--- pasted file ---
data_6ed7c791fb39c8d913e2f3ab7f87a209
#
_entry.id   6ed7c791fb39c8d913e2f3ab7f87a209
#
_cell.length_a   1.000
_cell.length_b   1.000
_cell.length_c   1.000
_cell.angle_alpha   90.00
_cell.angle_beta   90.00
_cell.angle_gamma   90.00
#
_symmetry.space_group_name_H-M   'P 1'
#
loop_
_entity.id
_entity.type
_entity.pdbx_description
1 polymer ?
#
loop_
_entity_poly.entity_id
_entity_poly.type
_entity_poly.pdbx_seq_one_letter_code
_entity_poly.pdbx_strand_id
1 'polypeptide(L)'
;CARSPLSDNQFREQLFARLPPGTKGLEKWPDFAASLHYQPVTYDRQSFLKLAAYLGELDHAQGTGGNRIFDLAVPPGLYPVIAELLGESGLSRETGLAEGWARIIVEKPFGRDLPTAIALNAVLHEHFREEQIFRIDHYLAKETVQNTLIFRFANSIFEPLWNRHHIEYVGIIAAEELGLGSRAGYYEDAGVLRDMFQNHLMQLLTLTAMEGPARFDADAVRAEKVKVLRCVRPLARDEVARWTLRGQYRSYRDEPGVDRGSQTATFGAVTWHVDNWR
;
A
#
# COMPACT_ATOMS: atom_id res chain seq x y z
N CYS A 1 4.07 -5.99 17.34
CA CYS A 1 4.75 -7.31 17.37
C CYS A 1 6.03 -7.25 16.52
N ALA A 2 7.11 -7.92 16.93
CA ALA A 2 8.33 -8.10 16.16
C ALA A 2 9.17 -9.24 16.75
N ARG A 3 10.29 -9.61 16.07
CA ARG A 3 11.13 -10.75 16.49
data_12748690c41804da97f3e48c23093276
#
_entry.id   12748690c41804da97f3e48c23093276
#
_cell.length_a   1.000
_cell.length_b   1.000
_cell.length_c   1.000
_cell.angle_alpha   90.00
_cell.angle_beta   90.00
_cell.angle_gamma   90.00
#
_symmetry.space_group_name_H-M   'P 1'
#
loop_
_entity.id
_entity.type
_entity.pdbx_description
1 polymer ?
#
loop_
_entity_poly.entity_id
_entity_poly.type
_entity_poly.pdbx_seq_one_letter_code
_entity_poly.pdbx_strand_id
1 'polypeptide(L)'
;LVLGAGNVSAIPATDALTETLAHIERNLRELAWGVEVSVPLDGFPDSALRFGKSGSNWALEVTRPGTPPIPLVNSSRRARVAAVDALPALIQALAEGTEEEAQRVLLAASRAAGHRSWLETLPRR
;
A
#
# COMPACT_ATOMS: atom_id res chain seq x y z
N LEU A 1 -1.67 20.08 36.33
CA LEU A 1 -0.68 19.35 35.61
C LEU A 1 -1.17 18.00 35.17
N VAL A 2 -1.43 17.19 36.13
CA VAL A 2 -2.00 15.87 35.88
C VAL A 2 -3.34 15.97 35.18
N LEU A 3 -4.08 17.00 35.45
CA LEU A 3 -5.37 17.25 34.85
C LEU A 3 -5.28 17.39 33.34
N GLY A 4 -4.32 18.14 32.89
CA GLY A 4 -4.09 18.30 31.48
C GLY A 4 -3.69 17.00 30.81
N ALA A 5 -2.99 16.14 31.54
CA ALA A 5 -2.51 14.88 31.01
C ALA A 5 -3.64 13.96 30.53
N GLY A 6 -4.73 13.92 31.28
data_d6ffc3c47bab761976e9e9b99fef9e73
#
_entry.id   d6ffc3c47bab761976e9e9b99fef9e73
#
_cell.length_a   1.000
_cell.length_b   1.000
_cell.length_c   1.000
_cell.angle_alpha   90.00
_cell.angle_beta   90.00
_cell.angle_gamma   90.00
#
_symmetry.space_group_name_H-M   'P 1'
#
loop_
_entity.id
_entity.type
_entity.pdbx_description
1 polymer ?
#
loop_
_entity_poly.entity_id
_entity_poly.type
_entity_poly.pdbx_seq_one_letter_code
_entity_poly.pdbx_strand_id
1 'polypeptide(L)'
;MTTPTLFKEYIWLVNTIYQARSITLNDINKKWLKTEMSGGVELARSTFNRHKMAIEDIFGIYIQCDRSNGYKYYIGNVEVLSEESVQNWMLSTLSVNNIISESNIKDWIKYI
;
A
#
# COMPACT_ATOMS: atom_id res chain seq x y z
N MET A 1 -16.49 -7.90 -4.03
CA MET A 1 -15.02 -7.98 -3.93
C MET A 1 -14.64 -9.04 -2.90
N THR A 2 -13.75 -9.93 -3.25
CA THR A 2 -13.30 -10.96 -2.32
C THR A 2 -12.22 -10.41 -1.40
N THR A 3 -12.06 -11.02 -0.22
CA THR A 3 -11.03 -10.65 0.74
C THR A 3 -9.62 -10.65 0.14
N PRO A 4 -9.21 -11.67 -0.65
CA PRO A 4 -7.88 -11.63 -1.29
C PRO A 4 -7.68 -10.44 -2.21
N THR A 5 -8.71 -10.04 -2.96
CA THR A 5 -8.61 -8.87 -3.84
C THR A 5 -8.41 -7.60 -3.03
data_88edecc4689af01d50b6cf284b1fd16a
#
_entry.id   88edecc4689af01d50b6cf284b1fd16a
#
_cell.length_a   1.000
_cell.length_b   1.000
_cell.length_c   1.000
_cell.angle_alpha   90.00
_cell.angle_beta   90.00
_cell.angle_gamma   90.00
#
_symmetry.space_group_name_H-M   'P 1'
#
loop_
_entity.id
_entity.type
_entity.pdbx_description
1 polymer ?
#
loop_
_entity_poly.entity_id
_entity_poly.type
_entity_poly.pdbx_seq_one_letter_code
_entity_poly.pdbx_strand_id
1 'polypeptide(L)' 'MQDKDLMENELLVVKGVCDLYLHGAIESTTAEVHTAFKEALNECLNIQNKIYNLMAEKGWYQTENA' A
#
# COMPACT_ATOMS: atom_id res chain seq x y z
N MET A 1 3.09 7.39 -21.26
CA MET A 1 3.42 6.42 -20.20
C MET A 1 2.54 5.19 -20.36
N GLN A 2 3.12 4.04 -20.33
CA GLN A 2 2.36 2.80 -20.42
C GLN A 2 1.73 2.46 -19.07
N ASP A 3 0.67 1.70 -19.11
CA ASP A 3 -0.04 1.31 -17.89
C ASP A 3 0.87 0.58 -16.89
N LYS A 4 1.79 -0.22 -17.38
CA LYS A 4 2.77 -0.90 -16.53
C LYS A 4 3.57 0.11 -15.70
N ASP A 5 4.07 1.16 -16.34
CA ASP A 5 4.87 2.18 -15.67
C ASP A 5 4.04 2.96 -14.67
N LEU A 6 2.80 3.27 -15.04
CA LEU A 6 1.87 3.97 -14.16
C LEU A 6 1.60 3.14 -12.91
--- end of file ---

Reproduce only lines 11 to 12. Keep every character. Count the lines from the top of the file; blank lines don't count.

#
_symmetry.space_group_name_H-M   'P 1'